Please use this identifier to cite or link to this item:
Title: Incorporating modified bases and base-backbone linkers into PNAs for targeting RNA secondary structures
Authors: Ong, Alan Ann Lerk
Keywords: Science::Biological sciences
Issue Date: 2019
Publisher: Nanyang Technological University
Source: Ong, A. A. L. (2019). Incorporating modified bases and base-backbone linkers into PNAs for targeting RNA secondary structures. Doctoral thesis, Nanyang Technological University, Singapore.
Abstract: The structure diversity of RNA allows RNA to be involved in various biological processes. RNA secondary structures include the single-stranded (ss) loops and double-stranded (ds) stems and are involved in protein binding and gene regulation. Peptide nucleic acid (PNA) is a synthetic analog of DNA and RNA with a chemically stable and neutral peptide-like backbone. Targeting RNA secondary structures shows great promise in RNA-targeting therapeutics. Traditional antisense PNAs (asPNAs) can be used to target ssRNA and weakly formed dsRNA regions. Short chemically-modified PNAs have been developed to recognize dsRNAs at near physiological conditions by major-groove PNA·RNA-RNA triplex formation. However, the development of dsRNA-binding PNAs (dbPNAs) as a class of dsRNA-targeting drug is hindered by complicated RNA secondary structures and canonical or non-canonical base pairings. Here, we utilize PNAs incorporating modified bases and base-backbone linkers to improve the recognition of model RNA secondary structures and disease-related RNA structures. Project 1. Chemically-modified short PNAs recognize RNA duplexes at near physiological conditions by major-groove PNA·RNA-RNA triplex formation and show a great promise in developing RNA-targeting probes and therapeutics. Thymine (T) and uracil (U) are often incorporated into PNAs to recognize A-U pairs through major-groove T·A-U and U·A-U triplex formation. Incorporation of a modified nucleobase, 2-thiouracil (s2U), into triplex-forming oligonucleotides (TFOs) stabilizes both DNA and RNA triplexes. Thiolation of uracil causes a decrease of the pKa of N3 nitrogen atom which may result in improved hydrogen bonding in addition to enhanced base stacking interactions, similar to the previously reported thiolation effect of pseudoisocytosine (J to L substitution). Here, we incorporated s2U into short PNAs, followed by binding studies of a series of s2U-modified PNAs. We demonstrated by nondenaturing polyacrylamide gel electrophoresis (PAGE) and thermal melting experiments that s2U and L incorporated into dbPNAs enhance the recognition of A-U and G-C pairs, respectively, in RNA duplexes in a position-independent manner, with no appreciable binding to DNA duplex. Combining s2U and L modifications in dbPNAs facilitates enhanced and selective recognition of dsRNAs over ssRNAs. We further demonstrated through a cell-free assay the application of the s2U- and L-modified dbPNAs in the inhibition of the pre-microRNA-198 maturation in a substrate specific manner. Thus, s2U-modified dbPNAs may be generally useful for the enhanced and selective recognition of RNA duplexes and for the regulation of RNA functions. Project 2. Triplex formation is favored for RNA duplexes with a purine tract within one of the RNA duplex strands, and is severely destabilized if the purine tract is interrupted by pyrimidine residues. Here, we report the synthesis of a PNA monomer incorporated with an artificial nucleobase S, followed by the binding studies of a series of S-modified PNAs. Our data suggest that an S residue incorporated into short 8-mer dbPNAs can recognize internal Watson−Crick C-G and U-A, and wobble U-G base pairs (but not G-C, A-U, and G-U pairs) in RNA duplexes. The short S-modified PNAs show no appreciable binding to DNA duplexes or single-stranded RNAs. Interestingly, replacement of the C residue in an S·C-G triple with a 5-methyl C results in the disruption of the triplex, probably due to a steric clash between S and 5-methyl C. Previously reported PNA E base shows recognition of U-A and A-U pairs, but not a U-G pair. Thus, S-modified dbPNAs may be uniquely useful for the general recognition of RNA U-G, U-A, and C-G pairs. Shortening the succinyl linker of our PNA S monomer by one carbon atom to have a malonyl linker causes a severe destabilization of triplex formation. Our experimental and modeling data indicate that part of the succinyl moiety in a PNA S monomer may serve to expand the S base forming stacking interactions with adjacent PNA bases. Project 3. Developing a general platform for the molecular recognition of both dsRNAs and ssRNAs is important for probing, detecting, and targeting RNA structures. Traditional asPNAs can be used to target ssRNAs and weakly formed dsRNA regions. Relatively stable dsRNA regions may be targeted by nucleobase modified dbPNAs. Since natural dsRNAs are often interrupted by ssRNA loop regions, it is of general interest to biochemists and biologists to be able to target dsRNA-ssRNA junctions in a sequence- and structure-specific manner. Here, we describe our design of combining dbPNAs and asPNAs (designated as daPNAs) for the targeting of a model dsRNA-ssRNA junction, as well as dsRNA-ssRNA regions present in a miRNA hairpin precursor and tau pre-mRNA splice site hairpin. Our data suggest that it is promising to combine traditional asPNA (with a 4-letter code: T, C, A, and G) and dbPNA (with a 4-letter code: T, L, Q, and E or S) scaffolds to achieve RNA secondary structure-specific targeting of RNA with micromolar to nanomolar affinities. Thus, daPNAs may be a useful 7-letter platform for developing novel chemical probes and therapeutic ligands targeting RNA structures.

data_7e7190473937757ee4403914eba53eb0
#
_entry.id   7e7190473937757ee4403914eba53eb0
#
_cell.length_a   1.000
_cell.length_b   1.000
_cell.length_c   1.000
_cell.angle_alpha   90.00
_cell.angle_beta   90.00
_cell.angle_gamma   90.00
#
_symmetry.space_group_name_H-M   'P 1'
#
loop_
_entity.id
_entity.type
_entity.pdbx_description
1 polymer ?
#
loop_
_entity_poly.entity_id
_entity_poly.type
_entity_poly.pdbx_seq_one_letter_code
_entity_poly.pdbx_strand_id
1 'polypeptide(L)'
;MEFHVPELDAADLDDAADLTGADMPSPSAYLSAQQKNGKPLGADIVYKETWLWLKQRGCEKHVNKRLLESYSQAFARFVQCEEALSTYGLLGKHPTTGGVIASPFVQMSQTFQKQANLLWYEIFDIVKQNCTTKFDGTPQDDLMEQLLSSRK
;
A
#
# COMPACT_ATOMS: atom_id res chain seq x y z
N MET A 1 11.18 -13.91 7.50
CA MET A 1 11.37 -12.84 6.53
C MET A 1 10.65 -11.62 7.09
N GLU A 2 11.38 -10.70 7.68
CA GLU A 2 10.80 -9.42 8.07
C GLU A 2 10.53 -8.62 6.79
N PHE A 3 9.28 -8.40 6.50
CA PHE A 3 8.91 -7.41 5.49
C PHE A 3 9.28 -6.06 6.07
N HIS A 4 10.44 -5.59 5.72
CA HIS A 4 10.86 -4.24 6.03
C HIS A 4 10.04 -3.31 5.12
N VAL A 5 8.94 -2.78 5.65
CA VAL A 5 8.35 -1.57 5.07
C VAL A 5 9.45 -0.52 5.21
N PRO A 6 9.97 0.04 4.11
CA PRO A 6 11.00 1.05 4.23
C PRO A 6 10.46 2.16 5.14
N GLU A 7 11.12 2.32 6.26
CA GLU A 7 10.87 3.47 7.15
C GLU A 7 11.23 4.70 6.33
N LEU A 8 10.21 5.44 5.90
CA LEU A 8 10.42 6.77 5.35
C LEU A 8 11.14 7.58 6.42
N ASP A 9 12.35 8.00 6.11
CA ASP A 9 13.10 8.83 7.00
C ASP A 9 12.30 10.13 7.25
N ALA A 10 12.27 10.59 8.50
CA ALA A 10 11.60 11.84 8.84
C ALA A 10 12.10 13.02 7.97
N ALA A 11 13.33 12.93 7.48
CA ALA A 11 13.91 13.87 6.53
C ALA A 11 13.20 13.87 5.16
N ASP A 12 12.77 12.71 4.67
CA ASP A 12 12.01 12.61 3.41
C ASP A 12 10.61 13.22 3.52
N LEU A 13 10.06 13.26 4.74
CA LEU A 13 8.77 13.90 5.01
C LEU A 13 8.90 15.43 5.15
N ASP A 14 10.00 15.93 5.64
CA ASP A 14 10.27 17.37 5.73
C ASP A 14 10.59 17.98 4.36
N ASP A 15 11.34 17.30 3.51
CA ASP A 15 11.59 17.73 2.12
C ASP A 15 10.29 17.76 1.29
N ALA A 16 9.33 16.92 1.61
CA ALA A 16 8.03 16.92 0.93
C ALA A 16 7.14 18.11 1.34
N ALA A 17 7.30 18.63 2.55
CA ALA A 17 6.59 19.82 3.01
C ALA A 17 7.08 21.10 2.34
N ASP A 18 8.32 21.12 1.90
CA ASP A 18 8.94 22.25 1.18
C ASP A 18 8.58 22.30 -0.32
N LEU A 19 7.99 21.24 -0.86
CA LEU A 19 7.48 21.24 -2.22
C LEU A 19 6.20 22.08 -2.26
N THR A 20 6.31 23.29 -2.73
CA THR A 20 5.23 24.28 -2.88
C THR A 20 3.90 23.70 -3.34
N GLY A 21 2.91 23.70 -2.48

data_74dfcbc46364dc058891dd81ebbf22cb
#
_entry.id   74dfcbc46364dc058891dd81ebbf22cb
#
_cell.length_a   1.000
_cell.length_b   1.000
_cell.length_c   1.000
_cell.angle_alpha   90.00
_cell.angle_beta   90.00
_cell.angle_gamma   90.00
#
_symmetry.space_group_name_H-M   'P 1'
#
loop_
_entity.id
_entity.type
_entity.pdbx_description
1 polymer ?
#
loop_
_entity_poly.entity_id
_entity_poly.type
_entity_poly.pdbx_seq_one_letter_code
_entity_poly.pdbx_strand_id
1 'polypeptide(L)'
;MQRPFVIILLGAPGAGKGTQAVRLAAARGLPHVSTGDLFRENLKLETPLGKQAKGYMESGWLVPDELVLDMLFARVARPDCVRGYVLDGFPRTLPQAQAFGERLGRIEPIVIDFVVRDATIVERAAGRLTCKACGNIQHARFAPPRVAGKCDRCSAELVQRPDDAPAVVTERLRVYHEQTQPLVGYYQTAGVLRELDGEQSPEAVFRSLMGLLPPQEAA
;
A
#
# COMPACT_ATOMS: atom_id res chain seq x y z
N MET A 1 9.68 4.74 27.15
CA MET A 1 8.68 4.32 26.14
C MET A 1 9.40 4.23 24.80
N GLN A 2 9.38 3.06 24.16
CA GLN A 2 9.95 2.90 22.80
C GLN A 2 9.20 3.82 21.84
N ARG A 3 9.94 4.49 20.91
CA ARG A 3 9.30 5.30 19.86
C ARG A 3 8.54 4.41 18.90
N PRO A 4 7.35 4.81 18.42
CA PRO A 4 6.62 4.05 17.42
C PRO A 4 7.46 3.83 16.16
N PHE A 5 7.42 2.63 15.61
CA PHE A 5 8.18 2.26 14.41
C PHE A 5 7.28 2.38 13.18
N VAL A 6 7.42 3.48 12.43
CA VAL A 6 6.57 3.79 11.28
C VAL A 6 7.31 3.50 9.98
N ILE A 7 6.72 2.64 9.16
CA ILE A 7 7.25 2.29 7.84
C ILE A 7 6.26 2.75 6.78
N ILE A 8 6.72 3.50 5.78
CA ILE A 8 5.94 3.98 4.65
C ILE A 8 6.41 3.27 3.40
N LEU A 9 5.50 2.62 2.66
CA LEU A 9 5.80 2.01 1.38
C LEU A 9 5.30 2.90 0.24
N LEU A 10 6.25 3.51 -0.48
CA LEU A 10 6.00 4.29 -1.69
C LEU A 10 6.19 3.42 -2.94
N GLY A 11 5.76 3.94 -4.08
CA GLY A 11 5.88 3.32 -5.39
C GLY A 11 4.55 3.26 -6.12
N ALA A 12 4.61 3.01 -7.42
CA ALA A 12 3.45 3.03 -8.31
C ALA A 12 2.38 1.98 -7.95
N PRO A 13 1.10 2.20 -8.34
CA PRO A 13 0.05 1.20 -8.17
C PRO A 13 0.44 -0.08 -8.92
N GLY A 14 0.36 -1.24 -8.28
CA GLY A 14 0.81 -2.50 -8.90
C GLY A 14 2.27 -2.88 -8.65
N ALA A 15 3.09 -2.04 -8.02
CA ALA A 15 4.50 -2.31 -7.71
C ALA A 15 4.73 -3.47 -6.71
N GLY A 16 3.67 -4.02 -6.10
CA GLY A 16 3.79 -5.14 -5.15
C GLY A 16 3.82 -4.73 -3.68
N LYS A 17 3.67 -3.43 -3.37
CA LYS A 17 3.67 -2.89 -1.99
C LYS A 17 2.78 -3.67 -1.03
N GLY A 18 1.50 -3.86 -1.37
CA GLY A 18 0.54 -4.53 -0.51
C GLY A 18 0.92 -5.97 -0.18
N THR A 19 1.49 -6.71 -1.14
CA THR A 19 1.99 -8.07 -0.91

DOI: 10.32657/10356/136984
Rights: This work is licensed under a Creative Commons Attribution-NonCommercial 4.0 International License (CC BY-NC 4.0).
Fulltext Permission: open
Fulltext Availability: With Fulltext
Appears in Collections:IGS Theses

Files in This Item:
File Description SizeFormat 
Thesis 251119.pdf34.18 MBAdobe PDFThumbnail

Page view(s)

Updated on Feb 6, 2023

Download(s) 50

Updated on Feb 6, 2023

Google ScholarTM




Items in DR-NTU are protected by copyright, with all rights reserved, unless otherwise indicated.